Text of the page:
Written by Brooke-Lauren Montgomery
From the age of three, I wanted to be like my mom. I thought everything she did was the greatest thing on the planet. She always made sure to dress me in the latest, hip style, which, back then, happened to be the 90’s. She packed me yummy lunches for daycare and let me play with her makeup. A picture of my three year old self recollects red lipstick smeared about my mouth similar to the joker's smile. All the things Mom did was awesome, but the most awesome thing she did circled around her job—teaching.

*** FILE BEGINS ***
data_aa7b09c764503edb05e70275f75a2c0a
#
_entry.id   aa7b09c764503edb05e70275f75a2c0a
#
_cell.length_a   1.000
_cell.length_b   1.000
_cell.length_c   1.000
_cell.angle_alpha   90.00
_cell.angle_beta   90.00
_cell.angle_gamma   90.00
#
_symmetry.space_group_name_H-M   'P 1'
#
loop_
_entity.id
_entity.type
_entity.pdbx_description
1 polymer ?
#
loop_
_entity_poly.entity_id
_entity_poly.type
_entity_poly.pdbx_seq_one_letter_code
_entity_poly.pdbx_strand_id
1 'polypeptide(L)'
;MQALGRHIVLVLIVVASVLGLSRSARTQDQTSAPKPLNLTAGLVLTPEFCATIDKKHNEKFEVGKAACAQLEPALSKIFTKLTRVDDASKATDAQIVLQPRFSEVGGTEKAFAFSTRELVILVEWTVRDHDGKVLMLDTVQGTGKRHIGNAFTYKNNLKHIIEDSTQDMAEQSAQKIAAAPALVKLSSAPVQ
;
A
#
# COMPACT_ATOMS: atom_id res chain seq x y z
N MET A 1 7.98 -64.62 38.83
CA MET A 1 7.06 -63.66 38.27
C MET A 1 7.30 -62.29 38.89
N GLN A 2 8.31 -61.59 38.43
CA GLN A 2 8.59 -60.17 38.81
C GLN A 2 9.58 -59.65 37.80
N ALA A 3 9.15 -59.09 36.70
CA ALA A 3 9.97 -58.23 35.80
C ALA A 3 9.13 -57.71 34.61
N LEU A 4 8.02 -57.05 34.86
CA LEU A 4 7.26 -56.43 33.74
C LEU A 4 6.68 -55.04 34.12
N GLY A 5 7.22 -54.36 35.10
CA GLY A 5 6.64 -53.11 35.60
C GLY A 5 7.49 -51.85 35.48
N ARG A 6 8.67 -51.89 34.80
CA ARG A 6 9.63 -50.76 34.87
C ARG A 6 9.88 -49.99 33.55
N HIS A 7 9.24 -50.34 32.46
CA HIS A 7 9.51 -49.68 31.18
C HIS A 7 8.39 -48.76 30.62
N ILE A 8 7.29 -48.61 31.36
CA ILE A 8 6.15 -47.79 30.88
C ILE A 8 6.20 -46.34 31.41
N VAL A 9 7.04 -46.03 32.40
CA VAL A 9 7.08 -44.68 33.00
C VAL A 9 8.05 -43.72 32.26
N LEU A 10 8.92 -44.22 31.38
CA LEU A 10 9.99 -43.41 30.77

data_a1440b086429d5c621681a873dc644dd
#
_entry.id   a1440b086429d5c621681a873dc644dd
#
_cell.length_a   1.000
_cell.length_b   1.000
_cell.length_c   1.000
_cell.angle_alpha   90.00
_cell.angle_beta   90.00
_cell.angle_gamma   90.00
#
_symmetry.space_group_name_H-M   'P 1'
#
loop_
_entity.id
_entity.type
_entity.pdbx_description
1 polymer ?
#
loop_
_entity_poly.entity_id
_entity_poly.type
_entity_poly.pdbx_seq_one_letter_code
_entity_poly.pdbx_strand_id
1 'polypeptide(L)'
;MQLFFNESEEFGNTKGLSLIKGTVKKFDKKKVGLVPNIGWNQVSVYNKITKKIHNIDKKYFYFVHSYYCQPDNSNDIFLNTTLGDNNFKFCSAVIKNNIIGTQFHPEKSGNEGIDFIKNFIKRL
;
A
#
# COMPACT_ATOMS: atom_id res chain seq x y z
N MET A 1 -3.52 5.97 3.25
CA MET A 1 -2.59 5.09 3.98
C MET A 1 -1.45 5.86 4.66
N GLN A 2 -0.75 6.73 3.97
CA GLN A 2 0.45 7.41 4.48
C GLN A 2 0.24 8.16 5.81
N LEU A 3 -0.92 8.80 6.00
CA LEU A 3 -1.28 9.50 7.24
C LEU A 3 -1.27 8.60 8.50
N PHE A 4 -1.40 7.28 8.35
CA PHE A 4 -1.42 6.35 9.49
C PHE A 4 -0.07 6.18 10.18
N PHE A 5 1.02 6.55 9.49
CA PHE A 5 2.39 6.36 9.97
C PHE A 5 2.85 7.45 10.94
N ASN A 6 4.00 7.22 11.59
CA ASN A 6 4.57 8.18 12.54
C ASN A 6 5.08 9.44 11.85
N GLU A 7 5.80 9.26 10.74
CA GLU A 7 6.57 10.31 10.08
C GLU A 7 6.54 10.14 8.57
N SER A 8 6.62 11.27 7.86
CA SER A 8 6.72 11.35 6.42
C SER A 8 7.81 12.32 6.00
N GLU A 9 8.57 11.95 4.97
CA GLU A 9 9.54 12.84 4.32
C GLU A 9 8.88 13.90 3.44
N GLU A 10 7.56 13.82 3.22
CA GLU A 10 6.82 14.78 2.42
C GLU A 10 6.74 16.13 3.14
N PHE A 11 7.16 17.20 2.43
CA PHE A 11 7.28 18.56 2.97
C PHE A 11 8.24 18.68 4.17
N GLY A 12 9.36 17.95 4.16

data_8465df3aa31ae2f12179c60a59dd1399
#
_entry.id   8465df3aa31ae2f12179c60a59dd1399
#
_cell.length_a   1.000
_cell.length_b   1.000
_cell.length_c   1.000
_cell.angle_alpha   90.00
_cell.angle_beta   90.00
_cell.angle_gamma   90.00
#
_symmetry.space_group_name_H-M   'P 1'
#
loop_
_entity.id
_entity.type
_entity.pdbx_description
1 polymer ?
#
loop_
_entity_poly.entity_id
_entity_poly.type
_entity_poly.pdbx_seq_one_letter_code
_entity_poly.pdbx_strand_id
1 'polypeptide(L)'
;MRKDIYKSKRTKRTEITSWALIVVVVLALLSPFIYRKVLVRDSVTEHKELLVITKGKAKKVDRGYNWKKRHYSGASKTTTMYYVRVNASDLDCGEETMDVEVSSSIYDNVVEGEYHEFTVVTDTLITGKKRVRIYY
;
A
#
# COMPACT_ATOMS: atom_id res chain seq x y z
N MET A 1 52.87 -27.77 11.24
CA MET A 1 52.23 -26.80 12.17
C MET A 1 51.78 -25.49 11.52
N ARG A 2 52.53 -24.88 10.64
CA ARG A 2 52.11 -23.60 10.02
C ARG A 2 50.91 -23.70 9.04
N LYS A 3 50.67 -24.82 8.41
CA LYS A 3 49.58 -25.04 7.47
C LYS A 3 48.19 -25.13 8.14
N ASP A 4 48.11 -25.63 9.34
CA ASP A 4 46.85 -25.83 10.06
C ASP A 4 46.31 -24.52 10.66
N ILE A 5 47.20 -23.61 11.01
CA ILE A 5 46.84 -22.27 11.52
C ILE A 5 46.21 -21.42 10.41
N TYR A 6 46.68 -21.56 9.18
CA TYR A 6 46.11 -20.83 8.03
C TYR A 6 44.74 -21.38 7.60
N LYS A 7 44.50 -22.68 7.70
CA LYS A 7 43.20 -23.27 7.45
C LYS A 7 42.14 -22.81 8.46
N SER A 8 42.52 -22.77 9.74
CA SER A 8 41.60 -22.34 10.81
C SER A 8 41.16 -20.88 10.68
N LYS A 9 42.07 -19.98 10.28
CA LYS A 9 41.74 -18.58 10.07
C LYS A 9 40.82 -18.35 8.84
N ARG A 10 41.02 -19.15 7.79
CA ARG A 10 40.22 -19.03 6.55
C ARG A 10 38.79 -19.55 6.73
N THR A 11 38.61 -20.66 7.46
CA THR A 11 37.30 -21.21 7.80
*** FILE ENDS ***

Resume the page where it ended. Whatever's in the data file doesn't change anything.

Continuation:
I remember mornings where Mom would get up before a hint of sun showed in the sky. She worked at Fritch Elementary, so she had a good forty-five minute drive at the least. Sometimes I sat in the bathroom propped up on a pillow against the wall, watching her get ready as I gobbled down Cheez-its. Since she had to leave the house so early, my dad took me to daycare each morning on his way to work. Mom left notes on what bow to put in my hair and what I needed to take for the day. We recently took down a piece of paper with, "Bow?" written in sharpie that had been taped to the garage door so Dad would see it before putting me in the car. It hung there for a good seventeen years or so. At daycare I observed how the teachers instructed the kids. My little self found it interesting. The best days revolved around Mom taking me to school with her. Most of the times were when students were not in the classroom. During the summer, Mom stapled decorations to the walls. When I asked why she did such a thing, she told me the decorations were for the beginning of the school year in August. However, the best thing in that classroom sat under a dry erase board—a pink, plush beanbag chair. I plopped myself into it and relaxed as Mom took care of the classroom. Sometimes she let me sit in her roller chair and she would push me down the hall really fast.